Like a stealthy criminal escaping from a crime in one of so many heist films, Holly has escaped danger into a crowd, this time by delivering a lecture to them. As the last two posts drew out, the lecture stunk, but nonetheless, Holly has been able to escape the near certain danger that seems to be closing in on him from all sides. Of course, this respite has been short-lived, and as the safety in numbers fades, Holly’s wary gaze begins to scan the back of the room like a lone gazelle at the edge of a field of tall grass. And as Holly’s eyes lock onto the two thugs who flank the nefarious Popescu, his legs begin to skitter toward an exit, even at this canted angle. Crabbin, seemingly ignorant of the fact that his audience has left, continues to blather about the honor of having an American novelist visit their fair city. He is apparently also ignorant of the poor quality of the speech itself, but around this doddering academic, Holly’s ears begin to twitch and hidden in a dark canted corner of the frame, we can see the staircase that will be his salvation. What comes next is a masterful use of tropes of suspense, for how else could Holly escape from this Literary purgatory than through tropes?
Today’s Still Dots operates on a slightly different formula than most. Seeing this frame as both a punctuation mark and a starter’s pistol, we must now focus on the space between the dots. The illusion of cinema itself is the deception that lives between the film frames, that conceptual jump that transforms a series of still images into a living and moving shot, and that magic lives in the formless darkness that flashes itself between the frames. Lacan might call that meaningless space that makes our artifice a whole, The Real, but for our cinematic purposes we will call it the space between the frames. This week’s Still Dots will try to emulate that life-making space, by occupying the space between this post and the next.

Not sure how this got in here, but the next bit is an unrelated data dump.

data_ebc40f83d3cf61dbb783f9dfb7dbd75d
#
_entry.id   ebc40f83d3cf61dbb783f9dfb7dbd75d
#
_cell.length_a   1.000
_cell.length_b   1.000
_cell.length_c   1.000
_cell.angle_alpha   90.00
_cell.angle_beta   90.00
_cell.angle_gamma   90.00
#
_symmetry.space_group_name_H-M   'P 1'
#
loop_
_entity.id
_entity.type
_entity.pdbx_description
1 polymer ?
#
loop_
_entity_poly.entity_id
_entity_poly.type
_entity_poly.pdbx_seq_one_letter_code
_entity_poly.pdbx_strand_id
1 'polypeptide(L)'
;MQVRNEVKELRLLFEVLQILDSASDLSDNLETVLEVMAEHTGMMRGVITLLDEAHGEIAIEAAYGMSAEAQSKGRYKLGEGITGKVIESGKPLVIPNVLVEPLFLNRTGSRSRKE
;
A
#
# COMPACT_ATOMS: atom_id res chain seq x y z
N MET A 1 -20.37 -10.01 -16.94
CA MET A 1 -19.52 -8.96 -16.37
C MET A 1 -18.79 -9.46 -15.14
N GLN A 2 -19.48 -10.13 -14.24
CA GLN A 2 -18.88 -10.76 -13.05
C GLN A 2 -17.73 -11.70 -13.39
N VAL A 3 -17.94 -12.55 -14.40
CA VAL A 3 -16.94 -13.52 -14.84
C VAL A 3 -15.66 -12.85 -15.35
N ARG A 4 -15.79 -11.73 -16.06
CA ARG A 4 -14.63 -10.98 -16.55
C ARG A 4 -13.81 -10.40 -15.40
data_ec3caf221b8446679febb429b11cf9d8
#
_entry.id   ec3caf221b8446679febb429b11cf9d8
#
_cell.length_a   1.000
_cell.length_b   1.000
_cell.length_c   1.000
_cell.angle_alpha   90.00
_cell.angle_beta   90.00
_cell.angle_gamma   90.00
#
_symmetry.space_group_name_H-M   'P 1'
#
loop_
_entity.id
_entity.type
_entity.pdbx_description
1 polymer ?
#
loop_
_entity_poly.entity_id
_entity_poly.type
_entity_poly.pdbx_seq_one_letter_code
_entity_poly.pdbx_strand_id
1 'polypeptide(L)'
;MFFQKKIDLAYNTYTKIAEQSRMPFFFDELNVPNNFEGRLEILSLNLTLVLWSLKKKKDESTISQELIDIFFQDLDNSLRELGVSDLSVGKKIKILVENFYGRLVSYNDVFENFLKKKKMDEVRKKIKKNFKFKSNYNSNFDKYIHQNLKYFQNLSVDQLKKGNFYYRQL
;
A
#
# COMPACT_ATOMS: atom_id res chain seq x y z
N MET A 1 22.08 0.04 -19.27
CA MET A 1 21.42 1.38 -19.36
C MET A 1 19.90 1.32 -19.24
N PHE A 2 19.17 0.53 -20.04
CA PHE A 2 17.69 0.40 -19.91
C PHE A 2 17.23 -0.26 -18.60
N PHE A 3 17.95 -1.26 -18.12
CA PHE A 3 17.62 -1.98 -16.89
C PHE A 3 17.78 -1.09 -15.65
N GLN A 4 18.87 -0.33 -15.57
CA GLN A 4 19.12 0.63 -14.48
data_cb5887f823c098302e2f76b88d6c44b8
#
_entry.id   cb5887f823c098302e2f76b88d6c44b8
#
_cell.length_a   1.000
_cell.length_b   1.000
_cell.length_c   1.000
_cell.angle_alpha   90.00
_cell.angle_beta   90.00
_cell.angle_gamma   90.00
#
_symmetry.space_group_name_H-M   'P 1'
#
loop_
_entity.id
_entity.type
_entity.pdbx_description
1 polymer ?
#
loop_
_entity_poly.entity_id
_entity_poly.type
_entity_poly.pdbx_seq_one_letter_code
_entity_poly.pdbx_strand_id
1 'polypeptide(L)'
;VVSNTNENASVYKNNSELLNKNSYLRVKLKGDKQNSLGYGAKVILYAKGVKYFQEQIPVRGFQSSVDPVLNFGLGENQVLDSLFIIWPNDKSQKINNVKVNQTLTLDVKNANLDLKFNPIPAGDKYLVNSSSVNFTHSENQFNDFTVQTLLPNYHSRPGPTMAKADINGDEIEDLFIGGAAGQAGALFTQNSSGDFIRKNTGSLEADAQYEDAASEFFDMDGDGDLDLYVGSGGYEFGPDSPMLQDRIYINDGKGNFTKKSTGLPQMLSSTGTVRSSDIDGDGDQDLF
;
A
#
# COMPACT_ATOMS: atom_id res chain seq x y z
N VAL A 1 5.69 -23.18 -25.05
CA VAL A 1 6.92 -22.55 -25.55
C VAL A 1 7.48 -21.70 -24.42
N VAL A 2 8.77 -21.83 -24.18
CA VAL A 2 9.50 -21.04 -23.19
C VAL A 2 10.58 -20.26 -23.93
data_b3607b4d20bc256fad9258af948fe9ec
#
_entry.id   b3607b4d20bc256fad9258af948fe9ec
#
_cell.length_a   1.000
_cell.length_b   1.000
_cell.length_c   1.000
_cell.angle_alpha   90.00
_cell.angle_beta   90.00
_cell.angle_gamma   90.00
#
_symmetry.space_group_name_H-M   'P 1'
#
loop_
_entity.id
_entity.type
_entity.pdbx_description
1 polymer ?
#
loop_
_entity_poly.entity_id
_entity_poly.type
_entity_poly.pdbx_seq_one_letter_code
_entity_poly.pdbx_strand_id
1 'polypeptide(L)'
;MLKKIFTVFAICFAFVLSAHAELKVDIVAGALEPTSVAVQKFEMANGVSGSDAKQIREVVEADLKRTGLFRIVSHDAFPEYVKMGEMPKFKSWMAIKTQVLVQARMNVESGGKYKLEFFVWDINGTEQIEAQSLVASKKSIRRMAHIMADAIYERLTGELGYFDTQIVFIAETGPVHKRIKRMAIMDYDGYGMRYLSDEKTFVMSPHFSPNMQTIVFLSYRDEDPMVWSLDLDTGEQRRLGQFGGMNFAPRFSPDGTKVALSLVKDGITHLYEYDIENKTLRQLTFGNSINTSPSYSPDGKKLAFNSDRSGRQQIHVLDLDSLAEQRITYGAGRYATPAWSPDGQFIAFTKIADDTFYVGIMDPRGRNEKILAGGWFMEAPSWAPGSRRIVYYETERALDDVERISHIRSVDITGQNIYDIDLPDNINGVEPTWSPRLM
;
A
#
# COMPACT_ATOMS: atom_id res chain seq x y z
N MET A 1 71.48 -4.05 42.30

But of course, to do that would be to break the rules of our project, since the collision points of our project are the intent of this analysis. This method approximates the methodology of film, by creating meaning with a series of still images presented sequentially, and to break that rhythm would break the illusion of our coherent analysis. So instead of using images from this space, and because of the profoundly cinematic nature of this scene, I present highlights from the next 62 seconds of film time approximated from other moments in cinema history.
Over the absolute length of one year — two times per week — Still Dots will grab a frame every 62 seconds of Carol Reed’s The Third Man. This project will run until December 2012, when we finish at second 6324. For a complete archive of the project, click here. For an introduction to the project, click here.